There has been a blur of headlines and observations over the last few weeks arguing over the most effective leadership style and approach to decision making to navigate a business at this time.
Has this pandemic thrown out the rule book of leadership and what constitutes the correct action to get the results required and ensure survival, better still grow? No question the COVID-19 pandemic is forcing Boards, CEOs and senior executives to abandon the conventional approach to leadership and innovate to make decisions at an unprecedented pace.
Many observations have been based on the approaches used in previous economic crisis, mainly the GFC and further back the “recession Australia had to have” in the early 90’s. A former CEO of a high profile financial institution stated that ‘crisis managers’ must be ruthless with a more aggressive and instinctive management style to lead a business successfully. They argue that a more directive style with foot soldiers taking orders to enable things to get done is the only way to navigate through a crisis.
Perhaps this is the correct style now. Could it be the collaborative and collective decision-making approaches that have been increasingly regarded as key ingredients of successful leadership in recent years, will not get the results required today? Given that results are essentially survival as opposed to hitting a set of revenue forecasts or return on shareholder funds, it could be argued that a direct, aggressive approach is the right one. However, is it right to compare economic crisis’ and to simply adopt an approach of what worked in one will work in this and therefore use the same tactics of command and control?
What is clear, as noted by Australian Prime Minister Scott Morrison, “whatever you thought was going to happen in 2020 think again”. That is precisely what every company, large and small, have been doing and essentially discarding the plan they had been working towards and establishing a new plan. In discussions with a number of CEO’s and executive leaders this week what is clear, regardless of style or approach, is the need for information and data and with that a directive in which they “plan for the worst and quickly mobilise for the best”.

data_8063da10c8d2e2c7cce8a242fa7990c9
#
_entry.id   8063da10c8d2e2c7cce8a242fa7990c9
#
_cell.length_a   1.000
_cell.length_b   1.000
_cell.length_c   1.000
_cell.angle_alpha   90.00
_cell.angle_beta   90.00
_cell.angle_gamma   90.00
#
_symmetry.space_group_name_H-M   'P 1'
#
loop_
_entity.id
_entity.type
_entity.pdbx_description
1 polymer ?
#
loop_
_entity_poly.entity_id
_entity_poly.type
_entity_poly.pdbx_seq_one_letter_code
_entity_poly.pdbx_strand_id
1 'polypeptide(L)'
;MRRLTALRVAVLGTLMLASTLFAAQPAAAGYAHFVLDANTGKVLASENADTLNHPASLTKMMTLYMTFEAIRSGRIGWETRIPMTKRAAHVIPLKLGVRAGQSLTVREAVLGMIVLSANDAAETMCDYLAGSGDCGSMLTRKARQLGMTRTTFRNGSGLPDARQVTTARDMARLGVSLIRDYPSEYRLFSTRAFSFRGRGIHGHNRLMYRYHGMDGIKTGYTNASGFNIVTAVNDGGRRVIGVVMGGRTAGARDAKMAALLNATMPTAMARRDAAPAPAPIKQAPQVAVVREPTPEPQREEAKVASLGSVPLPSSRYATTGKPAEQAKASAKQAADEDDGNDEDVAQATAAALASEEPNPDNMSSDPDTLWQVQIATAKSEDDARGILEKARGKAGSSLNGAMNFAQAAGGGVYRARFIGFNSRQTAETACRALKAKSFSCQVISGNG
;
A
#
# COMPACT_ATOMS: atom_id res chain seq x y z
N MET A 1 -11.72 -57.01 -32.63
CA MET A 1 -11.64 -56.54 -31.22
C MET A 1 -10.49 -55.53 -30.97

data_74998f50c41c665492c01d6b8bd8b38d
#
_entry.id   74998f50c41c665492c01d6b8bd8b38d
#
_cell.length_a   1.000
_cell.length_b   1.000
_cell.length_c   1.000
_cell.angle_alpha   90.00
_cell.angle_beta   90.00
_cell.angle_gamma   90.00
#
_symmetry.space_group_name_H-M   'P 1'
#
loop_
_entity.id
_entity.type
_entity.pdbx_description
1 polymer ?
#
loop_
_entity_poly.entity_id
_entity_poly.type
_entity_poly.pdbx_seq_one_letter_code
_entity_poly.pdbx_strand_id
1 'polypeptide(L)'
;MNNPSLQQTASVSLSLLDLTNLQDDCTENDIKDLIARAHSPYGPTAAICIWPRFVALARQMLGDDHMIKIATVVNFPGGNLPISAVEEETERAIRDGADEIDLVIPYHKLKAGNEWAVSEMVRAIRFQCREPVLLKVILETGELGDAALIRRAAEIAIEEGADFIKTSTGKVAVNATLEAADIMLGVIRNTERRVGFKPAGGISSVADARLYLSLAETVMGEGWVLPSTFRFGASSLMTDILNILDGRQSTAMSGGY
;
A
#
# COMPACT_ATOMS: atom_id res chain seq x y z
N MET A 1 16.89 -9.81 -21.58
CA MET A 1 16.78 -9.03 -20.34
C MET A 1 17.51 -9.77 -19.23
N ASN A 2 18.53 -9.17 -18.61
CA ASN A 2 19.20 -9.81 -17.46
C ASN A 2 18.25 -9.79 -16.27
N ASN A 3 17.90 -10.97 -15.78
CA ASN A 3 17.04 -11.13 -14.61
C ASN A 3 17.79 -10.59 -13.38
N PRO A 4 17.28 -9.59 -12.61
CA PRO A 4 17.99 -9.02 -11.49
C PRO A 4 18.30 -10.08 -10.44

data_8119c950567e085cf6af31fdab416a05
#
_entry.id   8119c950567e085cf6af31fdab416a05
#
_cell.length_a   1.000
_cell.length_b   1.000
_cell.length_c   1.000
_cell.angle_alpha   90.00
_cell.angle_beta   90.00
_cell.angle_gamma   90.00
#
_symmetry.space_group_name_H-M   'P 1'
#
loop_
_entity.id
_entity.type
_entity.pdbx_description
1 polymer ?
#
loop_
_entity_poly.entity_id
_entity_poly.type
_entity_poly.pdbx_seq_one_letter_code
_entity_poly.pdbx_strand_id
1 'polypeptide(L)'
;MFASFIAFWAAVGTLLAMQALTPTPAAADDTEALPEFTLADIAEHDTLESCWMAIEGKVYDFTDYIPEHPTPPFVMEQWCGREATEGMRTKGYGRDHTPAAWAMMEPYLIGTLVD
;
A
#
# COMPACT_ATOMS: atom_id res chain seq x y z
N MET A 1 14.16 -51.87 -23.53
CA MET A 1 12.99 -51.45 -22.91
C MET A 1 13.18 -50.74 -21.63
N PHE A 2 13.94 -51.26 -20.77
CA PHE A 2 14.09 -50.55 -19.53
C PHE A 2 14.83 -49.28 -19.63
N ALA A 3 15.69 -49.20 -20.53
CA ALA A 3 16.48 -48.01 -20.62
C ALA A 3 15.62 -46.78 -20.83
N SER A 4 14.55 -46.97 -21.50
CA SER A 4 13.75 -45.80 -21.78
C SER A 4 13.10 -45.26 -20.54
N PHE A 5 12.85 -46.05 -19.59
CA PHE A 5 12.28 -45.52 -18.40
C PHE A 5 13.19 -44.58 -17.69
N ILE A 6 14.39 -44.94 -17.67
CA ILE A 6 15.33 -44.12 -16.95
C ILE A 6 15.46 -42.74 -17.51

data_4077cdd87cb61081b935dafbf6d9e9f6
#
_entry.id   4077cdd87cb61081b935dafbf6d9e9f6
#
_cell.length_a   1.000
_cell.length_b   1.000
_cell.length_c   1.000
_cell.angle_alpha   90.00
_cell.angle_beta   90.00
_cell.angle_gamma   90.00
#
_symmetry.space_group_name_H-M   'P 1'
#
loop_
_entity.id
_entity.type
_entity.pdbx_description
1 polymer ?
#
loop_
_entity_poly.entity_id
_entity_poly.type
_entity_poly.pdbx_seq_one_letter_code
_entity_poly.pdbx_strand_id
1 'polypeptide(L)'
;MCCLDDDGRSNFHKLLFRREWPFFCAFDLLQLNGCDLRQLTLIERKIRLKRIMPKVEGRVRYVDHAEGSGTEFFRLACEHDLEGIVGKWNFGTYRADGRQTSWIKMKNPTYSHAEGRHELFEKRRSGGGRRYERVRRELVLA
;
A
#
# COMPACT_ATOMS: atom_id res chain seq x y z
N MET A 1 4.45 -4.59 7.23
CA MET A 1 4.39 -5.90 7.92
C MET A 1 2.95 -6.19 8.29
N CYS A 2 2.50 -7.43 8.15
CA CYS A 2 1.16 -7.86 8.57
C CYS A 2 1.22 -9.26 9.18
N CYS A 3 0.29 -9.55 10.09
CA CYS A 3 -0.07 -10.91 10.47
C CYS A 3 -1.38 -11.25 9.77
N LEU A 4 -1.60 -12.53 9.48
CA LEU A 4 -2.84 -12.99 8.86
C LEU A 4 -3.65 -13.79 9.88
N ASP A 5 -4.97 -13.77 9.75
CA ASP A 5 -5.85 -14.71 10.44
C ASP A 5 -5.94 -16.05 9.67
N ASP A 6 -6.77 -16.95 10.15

Leadership is about making a series of decisions that you base on having the best people around you, using the information and data that is available to you in the best possible way. There aren’t many who would argue that meticulous planning and execution are the hallmarks of successful growth and leadership, with many exceptional examples of market growth and dominance as a result of this level of planning. However, in this COVID-19 environment, the luxury of ‘extended time’ for planning is not available and perhaps striving for perfectionism is more a liability than an asset.
A strong leader and their team will understand in these times that good is enough and seeking perfection in a rapidly changing environment could be fatal.
Strong leadership also recognises accountability, speed and execution combined with balance and putting differences aside to achieve the one common goal – survival. The current National Cabinet of Australian Federal and State Governments and Territories is a great example of this.
One Chairperson I spoke to expressed that an experienced leadership team working alongside a Board, that has first-hand knowledge of the business and its industry, was the key for success. He qualified that a crisis market, similar to markets and products suddenly disrupted, are ones which evolve and change rapidly. The combined experience of the leadership team and Board can react to make the requisite decisions. It might seem more instinctive or gut feel rather than learned.
A terrific quote to highlight this is from an Executive Director at the World Health Organisation, stating that “If you need to be right before you move, you will lose. Speed trumps perfection, seeking perfection is the enemy, and good is good enough”.
A link to a HBR article, “Perfectionism Will Slow You Down in a Crisis”
One thing is sure though, there will be a whole new generation of leaders who can add COVID-19 to their catalogue of experience and competence moving forward, as after all its been 30 years since Australia last had a recession!
Written By Stuart Chandler , General Manager NSW.